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      C9orf72 frontotemporal lobar degeneration is characterised by frequent neuronal sense and antisense RNA foci

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          Abstract

          An expanded GGGGCC repeat in a non-coding region of the C9orf72 gene is a common cause of frontotemporal lobar degeneration (FTLD) and amyotrophic lateral sclerosis. Non-coding repeat expansions may cause disease by reducing the expression level of the gene they reside in, by producing toxic aggregates of repeat RNA termed RNA foci, or by producing toxic proteins generated by repeat-associated non-ATG translation. We present the first definitive report of C9orf72 repeat sense and antisense RNA foci using a series of C9FTLD cases, and neurodegenerative disease and normal controls. A sensitive and specific fluorescence in situ hybridisation protocol was combined with protein immunostaining to show that both sense and antisense foci were frequent, specific to C9FTLD, and present in neurons of the frontal cortex, hippocampus and cerebellum. High-resolution imaging also allowed accurate analyses of foci number and subcellular localisation. RNA foci were most abundant in the frontal cortex, where 51 % of neurons contained foci. RNA foci also occurred in astrocytes, microglia and oligodendrocytes but to a lesser degree than in neurons. RNA foci were observed in both TDP-43- and p62-inclusion bearing neurons, but not at a greater frequency than expected by chance. RNA foci abundance in the frontal cortex showed a significant inverse correlation with age at onset of disease. These data establish that sense and antisense C9orf72 repeat RNA foci are a consistent and specific feature of C9FTLD, providing new insight into the pathogenesis of C9FTLD.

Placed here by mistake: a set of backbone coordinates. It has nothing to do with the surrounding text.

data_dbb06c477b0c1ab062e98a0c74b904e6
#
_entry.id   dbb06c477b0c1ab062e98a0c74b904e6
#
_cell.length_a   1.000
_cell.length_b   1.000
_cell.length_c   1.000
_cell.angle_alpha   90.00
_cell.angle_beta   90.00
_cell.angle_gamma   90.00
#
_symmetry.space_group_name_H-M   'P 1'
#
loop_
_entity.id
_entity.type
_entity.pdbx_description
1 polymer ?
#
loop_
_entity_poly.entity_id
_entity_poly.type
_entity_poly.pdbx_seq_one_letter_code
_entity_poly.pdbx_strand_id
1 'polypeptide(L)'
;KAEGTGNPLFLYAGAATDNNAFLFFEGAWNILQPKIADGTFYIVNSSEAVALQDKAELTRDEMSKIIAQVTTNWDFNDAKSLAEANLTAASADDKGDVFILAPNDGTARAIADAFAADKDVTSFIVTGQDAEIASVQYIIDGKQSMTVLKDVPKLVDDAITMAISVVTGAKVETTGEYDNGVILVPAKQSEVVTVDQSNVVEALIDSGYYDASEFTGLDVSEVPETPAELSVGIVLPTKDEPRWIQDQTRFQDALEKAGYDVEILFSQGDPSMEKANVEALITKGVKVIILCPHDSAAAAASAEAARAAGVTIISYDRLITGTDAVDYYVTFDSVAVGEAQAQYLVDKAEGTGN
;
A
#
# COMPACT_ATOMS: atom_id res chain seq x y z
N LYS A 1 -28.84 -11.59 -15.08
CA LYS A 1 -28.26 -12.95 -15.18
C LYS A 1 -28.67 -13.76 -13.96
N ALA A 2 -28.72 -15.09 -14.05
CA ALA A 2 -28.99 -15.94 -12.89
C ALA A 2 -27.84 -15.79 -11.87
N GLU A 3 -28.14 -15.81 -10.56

Electronic supplementary material

          The online version of this article (doi:10.1007/s00401-013-1200-z) contains supplementary material, which is available to authorized users.